Simulated supernovae match many observations but lack diversity
21 January 2016
Supernovae are dramatic explosions that occur at the end of the lives of certain types of star. These events are intensely energetic, ejecting debris with speeds of tens-of-thousands of kilometers per second and radiating, albeit briefly, with luminosities billions of times greater than our Sun. The energy and material ejected by supernovae have a key role in the evolution and chemical history of galaxies, and the brightness of supernovae means that it is feasible to observe them at great distances and use them to probe the expansion history of our Universe. However, we still lack a complete understanding of the nature of supernovae: which stars explode, and why? In an ongoing attempt to answer such questions, astronomers within CAASTRO, and around the world, are studying supernovae using a combination of observational campaigns, such as the SkyMapper supernova survey, and theoretical simulations of explosion physics.
As part of an international research team, Dr Stuart Sim (CAASTRO Associate Investigator, Queen’s University Belfast) and Dr Ivo Seitenzahl (CAASTRO Associate Investigator, ANU) led two studies that help make the link between theoretical ideas and observed properties of supernovae. Their work focuses on so-called "Type Ia" supernovae. These supernovae are thought to result from the explosion of white dwarf stars, but the means by which the explosion is triggered is widely debated. One of the leading models for Type Ia supernovae is the "Chandrasekhar mass delayed-detonation" scenario in which explosion occurs as a result of a white dwarf star increasing in mass due to transfer of material from a main-sequence (or giant) companion star in a binary system. In their publications, the team (also including CAASTRO Associate Investigator Dr Ashley Ruiter, ANU) presents the first set of theoretical predictions for light curves and spectra from a set of full three-dimensional hydrodynamical simulations of the delayed-detonation model. These synthetic observables can be compared to real data to judge the success of the theoretical models.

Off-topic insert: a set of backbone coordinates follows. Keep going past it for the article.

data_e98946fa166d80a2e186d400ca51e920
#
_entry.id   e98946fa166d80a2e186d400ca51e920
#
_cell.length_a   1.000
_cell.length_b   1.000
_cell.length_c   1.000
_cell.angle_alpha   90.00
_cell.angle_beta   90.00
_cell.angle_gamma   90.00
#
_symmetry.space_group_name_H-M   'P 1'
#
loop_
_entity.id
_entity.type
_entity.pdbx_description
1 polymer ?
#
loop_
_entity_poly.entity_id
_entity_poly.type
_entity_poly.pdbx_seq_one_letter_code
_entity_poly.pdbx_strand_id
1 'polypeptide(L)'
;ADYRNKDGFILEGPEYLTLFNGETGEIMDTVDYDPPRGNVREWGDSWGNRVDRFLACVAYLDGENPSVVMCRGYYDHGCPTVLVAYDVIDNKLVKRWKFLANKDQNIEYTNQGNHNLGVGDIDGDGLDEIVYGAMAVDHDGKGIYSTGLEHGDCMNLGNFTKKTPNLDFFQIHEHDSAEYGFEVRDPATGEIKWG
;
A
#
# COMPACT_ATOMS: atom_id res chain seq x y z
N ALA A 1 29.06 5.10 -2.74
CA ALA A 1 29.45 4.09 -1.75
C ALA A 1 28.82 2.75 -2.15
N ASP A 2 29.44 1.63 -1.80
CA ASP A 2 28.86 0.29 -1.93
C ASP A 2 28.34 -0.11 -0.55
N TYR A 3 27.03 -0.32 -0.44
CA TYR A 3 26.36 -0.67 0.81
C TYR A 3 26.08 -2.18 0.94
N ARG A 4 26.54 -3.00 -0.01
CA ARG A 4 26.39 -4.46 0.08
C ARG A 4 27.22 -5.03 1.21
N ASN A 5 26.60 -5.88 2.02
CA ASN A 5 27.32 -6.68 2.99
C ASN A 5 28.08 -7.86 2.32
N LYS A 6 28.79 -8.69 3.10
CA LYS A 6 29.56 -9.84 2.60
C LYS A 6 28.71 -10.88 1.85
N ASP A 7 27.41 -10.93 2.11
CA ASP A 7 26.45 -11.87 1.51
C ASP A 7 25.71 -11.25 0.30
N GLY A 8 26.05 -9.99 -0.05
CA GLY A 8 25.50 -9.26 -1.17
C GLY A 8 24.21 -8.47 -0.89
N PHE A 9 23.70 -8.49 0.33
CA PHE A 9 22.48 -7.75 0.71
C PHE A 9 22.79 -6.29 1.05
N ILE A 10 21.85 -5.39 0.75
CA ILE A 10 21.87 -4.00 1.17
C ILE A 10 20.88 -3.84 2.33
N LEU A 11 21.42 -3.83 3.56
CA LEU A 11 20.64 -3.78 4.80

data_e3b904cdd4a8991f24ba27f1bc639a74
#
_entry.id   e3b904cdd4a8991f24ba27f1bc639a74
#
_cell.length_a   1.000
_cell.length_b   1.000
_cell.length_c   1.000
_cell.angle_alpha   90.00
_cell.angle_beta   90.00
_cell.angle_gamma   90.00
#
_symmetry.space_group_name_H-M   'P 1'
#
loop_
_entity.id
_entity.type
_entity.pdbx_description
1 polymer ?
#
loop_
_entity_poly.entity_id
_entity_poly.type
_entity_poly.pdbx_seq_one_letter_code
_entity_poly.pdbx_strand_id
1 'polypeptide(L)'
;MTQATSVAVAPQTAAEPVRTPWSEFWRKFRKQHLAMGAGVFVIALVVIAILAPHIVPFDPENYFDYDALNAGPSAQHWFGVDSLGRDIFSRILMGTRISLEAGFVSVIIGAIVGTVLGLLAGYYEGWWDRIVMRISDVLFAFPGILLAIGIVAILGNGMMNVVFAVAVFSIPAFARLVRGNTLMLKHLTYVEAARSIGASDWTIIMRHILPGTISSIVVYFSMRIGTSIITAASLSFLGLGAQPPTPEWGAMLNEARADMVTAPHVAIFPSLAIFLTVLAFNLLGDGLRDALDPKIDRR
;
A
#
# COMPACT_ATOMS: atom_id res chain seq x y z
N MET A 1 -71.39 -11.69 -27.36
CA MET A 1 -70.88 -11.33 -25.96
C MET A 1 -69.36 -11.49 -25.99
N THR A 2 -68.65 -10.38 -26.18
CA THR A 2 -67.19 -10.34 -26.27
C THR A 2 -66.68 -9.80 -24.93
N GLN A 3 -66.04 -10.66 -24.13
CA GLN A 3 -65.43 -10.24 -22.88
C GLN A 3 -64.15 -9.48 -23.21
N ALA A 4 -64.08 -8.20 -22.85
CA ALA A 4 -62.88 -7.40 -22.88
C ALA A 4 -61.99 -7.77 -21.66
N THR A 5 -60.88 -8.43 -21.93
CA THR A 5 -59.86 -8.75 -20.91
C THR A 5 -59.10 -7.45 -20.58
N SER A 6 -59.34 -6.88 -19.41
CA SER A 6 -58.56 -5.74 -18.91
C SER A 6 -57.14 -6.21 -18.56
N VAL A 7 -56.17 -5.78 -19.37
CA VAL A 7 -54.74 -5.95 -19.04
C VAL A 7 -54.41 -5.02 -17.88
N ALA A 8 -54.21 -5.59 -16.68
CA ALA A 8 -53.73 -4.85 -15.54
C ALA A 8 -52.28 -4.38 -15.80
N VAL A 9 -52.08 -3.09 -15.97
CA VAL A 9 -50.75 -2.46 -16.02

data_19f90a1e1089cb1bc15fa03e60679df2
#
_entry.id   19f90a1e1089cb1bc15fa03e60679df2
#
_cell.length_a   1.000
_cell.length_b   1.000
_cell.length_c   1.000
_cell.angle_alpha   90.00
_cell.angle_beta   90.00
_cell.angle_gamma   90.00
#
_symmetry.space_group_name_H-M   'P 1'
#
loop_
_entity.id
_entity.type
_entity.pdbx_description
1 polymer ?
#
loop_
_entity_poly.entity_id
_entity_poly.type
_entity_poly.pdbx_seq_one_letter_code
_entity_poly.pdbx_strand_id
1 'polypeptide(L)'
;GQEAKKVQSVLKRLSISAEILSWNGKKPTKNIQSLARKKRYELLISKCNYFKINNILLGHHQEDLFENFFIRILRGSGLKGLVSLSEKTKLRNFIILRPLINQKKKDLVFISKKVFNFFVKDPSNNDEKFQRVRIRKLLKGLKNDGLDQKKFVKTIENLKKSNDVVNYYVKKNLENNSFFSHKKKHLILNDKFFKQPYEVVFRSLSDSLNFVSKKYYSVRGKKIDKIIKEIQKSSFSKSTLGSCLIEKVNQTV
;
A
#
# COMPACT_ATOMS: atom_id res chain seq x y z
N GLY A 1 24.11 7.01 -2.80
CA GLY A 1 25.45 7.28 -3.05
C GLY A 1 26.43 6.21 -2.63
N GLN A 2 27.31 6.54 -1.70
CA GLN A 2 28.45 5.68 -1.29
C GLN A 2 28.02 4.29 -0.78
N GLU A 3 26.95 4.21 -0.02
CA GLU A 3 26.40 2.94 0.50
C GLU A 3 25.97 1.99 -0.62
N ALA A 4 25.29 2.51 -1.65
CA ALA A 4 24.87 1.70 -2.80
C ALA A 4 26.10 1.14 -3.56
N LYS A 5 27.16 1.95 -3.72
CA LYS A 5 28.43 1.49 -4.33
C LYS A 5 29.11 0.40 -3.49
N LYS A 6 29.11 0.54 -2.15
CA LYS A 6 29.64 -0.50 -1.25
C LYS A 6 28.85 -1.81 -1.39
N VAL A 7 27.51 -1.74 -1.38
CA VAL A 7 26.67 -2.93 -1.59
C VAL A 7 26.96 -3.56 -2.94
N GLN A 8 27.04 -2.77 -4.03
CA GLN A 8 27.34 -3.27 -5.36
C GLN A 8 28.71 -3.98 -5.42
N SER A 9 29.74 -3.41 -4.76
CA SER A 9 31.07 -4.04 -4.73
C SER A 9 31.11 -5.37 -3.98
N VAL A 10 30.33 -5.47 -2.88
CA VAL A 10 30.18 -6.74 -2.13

The researchers found that the full explosion models are remarkably successful in explaining many observed properties: although imperfect, the match to many observed features in the optical spectra of real supernovae is remarkable, and variations due to the orientation from which the supernova is observed can explain some of the observed differences between supernovae. However, the set of models considered do not yet account for the full range of observed properties of Type Ia supernovae. Building on this work, the team is now focused on extending their studies to alternative theoretical models and identifying the best way to use modern observations to distinguish between models.